Canadian stocks to buy and hold
Let’s face it – stock picking – as those indexers tend to call it can be risky business, riskier business than indexing at least. But there are some Canadian stocks to buy and hold – stocks that pose less investing risk than you might think.
While the premise behind index investing is academically sound, dividend investing and indexing do have some parallels:
- Indexers (and dividend income investors) can obtain market-like returns less minuscule (or minimal) money management fees.
- Indexing (and dividend investing) can help take the emotions out of investing.
- Indexers can get vast diversification, using index funds to own thousands of companies around the world. Dividend investors can build their own portfolio, with companies from various sectors and industries to reduce market risk.
I recall investing guru and all around good guy Preet Banerjee wrote some time ago in an article “index investing and dividend investing both have cult-like followings” – how true – but these cults have more in common than differences.
Dividend investors tend to think and act long-term. Much like indexers dividend investors:
- Tend to buy and hold assets, and do not trade often, and
- Tend to buy assets in different sectors for diversification over time.
The psychological benefits that come from Canadian stocks to buy and hold
Dividend investors can benefit from the psychological upside that comes with dividends, cold hard cash coming into their pocket stops them from turning into panic-stricken sellers when the market corrects or crashes.
To be honest, I think these strategies can co-exist, in blissful harmony (at least they do in my portfolio).
When it comes to Canada’s stock market, I believe you can select proxies from various Canadian sectors and use those top-stocks to buy and hold for your dividend income portfolio. After those stocks have been purchased, you can then passively invest like Preet recommends – index invest using low-cost Exchange Traded Funds (ETFs) to hold U.S. and international equities from around the world.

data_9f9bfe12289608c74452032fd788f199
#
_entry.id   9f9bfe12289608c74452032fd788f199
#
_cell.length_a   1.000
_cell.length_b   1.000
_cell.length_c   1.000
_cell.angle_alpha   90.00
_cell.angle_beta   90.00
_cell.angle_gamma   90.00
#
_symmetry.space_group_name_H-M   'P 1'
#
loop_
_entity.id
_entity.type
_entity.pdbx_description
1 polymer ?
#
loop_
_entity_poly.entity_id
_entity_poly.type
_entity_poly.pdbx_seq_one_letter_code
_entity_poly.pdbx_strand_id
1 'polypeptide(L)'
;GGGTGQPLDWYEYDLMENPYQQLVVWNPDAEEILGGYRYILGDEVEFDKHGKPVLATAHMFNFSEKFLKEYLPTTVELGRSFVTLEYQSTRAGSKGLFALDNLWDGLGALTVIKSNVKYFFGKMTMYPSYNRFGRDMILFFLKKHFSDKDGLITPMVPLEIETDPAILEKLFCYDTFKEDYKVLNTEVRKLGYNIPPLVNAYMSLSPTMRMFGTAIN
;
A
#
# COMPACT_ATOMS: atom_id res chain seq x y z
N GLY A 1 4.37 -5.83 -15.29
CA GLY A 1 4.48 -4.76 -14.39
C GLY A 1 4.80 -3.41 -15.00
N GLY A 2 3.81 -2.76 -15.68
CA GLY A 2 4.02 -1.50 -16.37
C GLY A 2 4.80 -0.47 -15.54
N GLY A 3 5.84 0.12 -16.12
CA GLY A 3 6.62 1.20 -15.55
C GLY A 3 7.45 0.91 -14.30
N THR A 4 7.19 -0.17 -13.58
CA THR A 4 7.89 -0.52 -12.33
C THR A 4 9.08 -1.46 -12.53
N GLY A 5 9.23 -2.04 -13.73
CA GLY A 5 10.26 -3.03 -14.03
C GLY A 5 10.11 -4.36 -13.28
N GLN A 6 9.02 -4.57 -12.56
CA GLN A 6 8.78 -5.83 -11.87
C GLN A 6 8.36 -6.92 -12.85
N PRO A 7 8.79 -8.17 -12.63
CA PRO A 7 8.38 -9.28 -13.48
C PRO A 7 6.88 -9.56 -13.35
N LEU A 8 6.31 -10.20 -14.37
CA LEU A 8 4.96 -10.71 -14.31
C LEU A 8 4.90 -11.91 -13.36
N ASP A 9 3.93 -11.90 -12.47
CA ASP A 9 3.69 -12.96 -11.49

How would that look? What are some Canadian stocks to buy and hold?
Let’s look at some considerations for your Canadian stock portfolio.
Own the biggest Canadian REITs
Using iShares XRE as an example, the top-5 holdings are: RioCan, H&R REIT, Canadian Apartments, Smart REIT, and Canadian REIT (REI.UN, HR.UN, CAR.UN, SRU.UN and REF.UN respectively) at the time of this post. Last time I checked those holdings comprise over 60% of the assets in this ETF. By owning these top-holdings, this is largely a proxy for all Canadian REITs, so as these companies go so will this ETF and this sector. You can save yourself >0.60% MER by owning the stocks directly.
Own the top Canadian banks
Using iShares XFN as an example, the top-10 holdings are: 6 major banks, 2 major insurance companies and a few other large integrated financial companies. Last time I checked those holdings comprise over 80% of the assets in this ETF. By owning those companies directly, they are a proxy for our domestic financial industry. How these financials perform long-term will likely dictate how well your Canadian portfolio will perform – Canada’s equity market is comprised of almost 40% financials.
Own Canada’s biggest utilities
Using iShares XUT as an example, the top-5 holdings at the time of this post are: Fortis, Emera, Canadian Utilities, Brookfield Renewable Energy, and ATCO (FTS, EMA, CU, BEP.UN, and ACO.X respectively). These stocks make up close to 70% of this ETF’s assets. Unless you want to speculate more, you don’t need to look much further for Canadian utilities beyond these holdings.
Own the Telcos you love to hate
You know the names so I won’t list them. “Robellus” all pay tidy dividends, might as well be an owner of what you consume!
There are other stocks worth considering, such as Enbridge who has paid dividends for over 60 years and TransCanada, who recently increased their dividend again, and other factors to consider, but I think you get the idea by now. By researching the top holdings in Canadian sector ETFs you can start building a solid domestic dividend income portfolio over time and go on to use worldly low-cost ETFs to build around these stocks for essential portfolio diversification.
What do you make of this strategy to buy and hold Canadian stocks and then index invest almost everything else?